Not at all.
I’m always glad to see the pursuit of clarity and truth in God’s word. I would also strongly caution that anytime we see a list that we cannot assume that Malachi 1:2-3 gives us license to imply order and ranking. This would risk an attempt to read an interpretation into the text (eisegesis), rather than out of the text.
The reading of this passage in its context of Isa. 19:16-25 shows a series of 5x “In that day…” statements. These detail YHWH’s intention (referenced in 19:12, 17) for the Kushite/Egyptian conflict, around the eighth and seventh centuries BC, around the time of the northern kingdom Israel’s fall, via Assyria as God’s instrument for their destruction. Judah still stood and could have later been a threat which could have conquered and united the region. However Judah could not stay aligned with God and these “in that day…” potential events do not come to pass. Judah’s destruction is then later foretold (ref. chapter 22).
As to the three statements, if Egypt had recognized YHWH alone as its God, they would be called God’s people, as God will recognize other nations that revere Him (Gen. 12:3, 18:18; Ps. 47:9-10; Hos. 2:23). Given the relevant history here, God had worked with Assyria as His tool, a “rod of anger” (Isa. 10:5), and in some potential future they could have also been known–like Israel–as God’s handiwork (Isa. 64:8). Israel of course is known as God’s inheritance (Deut. 32:9, Mic. 7:14). This does not mean they are greater, though they are not less. To add some sort of weighted hierarchy misses the greater point that all three titles are given to Israel, which then non-Jewish nations Egypt and Assyria would have been sharing in the same per His promises. But alas, this was not to be, and chapters 20-22 unfold. What then is the motivation or benefit to try and rank these ancient, conquered nations of the OT, who would not yield to God’s will in the end?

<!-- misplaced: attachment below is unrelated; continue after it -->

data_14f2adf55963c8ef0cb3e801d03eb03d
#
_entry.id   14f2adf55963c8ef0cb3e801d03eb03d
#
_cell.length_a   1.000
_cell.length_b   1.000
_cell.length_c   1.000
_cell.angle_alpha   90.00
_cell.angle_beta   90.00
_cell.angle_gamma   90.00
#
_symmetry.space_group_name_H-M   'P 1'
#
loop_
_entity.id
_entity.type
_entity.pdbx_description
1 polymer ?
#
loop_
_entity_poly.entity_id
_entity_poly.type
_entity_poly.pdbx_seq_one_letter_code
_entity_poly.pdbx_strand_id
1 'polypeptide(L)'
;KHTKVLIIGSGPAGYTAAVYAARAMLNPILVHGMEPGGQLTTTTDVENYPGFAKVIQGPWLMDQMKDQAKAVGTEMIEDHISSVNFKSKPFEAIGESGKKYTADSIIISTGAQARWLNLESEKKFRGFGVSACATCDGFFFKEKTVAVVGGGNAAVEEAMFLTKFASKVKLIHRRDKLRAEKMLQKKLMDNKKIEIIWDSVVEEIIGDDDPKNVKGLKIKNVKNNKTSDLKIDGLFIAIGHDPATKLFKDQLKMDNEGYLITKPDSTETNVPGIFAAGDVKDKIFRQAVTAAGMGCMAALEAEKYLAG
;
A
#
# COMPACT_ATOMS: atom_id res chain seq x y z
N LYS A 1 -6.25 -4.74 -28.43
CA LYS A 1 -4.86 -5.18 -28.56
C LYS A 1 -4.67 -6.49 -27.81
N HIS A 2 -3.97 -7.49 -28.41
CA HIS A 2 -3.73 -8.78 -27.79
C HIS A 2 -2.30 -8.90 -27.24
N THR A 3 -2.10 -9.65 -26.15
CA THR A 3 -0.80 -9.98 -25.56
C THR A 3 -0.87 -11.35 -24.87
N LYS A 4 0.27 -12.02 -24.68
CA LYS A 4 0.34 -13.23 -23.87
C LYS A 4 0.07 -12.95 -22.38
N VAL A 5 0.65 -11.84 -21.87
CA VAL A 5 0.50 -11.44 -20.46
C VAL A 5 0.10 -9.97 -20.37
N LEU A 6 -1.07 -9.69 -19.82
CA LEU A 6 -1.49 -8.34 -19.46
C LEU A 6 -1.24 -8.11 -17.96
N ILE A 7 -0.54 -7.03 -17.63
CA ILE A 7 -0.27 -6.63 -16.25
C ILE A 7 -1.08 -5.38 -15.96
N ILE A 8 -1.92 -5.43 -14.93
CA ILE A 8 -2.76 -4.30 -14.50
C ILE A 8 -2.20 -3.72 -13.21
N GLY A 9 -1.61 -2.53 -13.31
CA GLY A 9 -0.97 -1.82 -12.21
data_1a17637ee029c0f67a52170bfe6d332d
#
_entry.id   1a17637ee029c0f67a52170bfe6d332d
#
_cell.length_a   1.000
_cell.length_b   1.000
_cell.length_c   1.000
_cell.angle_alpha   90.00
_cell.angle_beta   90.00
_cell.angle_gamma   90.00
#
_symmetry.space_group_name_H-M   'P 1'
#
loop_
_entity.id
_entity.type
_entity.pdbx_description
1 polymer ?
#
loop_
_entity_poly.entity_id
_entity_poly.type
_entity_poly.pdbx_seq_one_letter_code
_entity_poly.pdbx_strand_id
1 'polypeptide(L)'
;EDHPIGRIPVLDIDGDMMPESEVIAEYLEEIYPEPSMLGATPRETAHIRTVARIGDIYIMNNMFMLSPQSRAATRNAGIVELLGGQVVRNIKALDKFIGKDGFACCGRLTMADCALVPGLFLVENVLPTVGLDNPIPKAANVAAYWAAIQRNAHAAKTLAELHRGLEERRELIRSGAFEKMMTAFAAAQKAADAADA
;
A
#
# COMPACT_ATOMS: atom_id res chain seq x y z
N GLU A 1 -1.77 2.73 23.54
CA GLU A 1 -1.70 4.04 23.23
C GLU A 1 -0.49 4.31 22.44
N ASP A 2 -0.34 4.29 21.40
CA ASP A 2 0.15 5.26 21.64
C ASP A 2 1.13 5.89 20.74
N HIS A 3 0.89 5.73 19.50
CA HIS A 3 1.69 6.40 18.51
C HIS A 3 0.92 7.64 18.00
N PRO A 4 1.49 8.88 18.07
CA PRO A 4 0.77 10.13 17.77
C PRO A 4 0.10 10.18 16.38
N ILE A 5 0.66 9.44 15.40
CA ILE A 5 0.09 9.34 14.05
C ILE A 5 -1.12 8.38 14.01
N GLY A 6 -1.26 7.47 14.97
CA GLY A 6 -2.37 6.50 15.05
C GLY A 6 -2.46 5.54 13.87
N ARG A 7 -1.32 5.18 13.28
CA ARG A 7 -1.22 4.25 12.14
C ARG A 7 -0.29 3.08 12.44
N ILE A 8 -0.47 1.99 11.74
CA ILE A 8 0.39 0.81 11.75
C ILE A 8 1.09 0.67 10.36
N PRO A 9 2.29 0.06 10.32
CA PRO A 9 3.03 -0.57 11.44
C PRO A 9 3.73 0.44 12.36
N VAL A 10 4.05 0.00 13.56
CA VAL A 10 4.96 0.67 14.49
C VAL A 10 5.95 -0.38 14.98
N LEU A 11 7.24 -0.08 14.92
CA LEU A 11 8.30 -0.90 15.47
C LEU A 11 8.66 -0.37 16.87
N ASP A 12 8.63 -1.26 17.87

John D. W. Watts, Isaiah 1-33, in Word Biblical Commentary, vol. 24, eds. Bruce M. Metzger, et al. (Grand Rapids: Thomas Nelson, 2004) 313.
 Ibid., 317.
Hello, Alexander @Alexander_Marozhe
It is very important not just to look at a verse at face value. We need to pry into Scripture to see why God made this statement in Malachi, and later, Paul in Romans 9. I apologize for this lengthy explanation, but the whole picture needs to be understood.
A little background is necessary. Jacob and Esau were twins born to Rebekah and Isaac. While Rebekah was carrying them, God told her she was carrying two nations, that the younger would serve the older (Gen.25:23). Although Paul references this in Romans 9 and includes the Malachi verse, God did not say at that time He loved Jacob and hated Esau. Jacob was the younger and the one through whom Jesus would be born. He was given the same promise as Abraham and his father Isaac (Gen. 28: 13-15) His name was later changed to Israel (Gen. 32:28). Esau was the older. He became the nation of Edom (Gen. 36).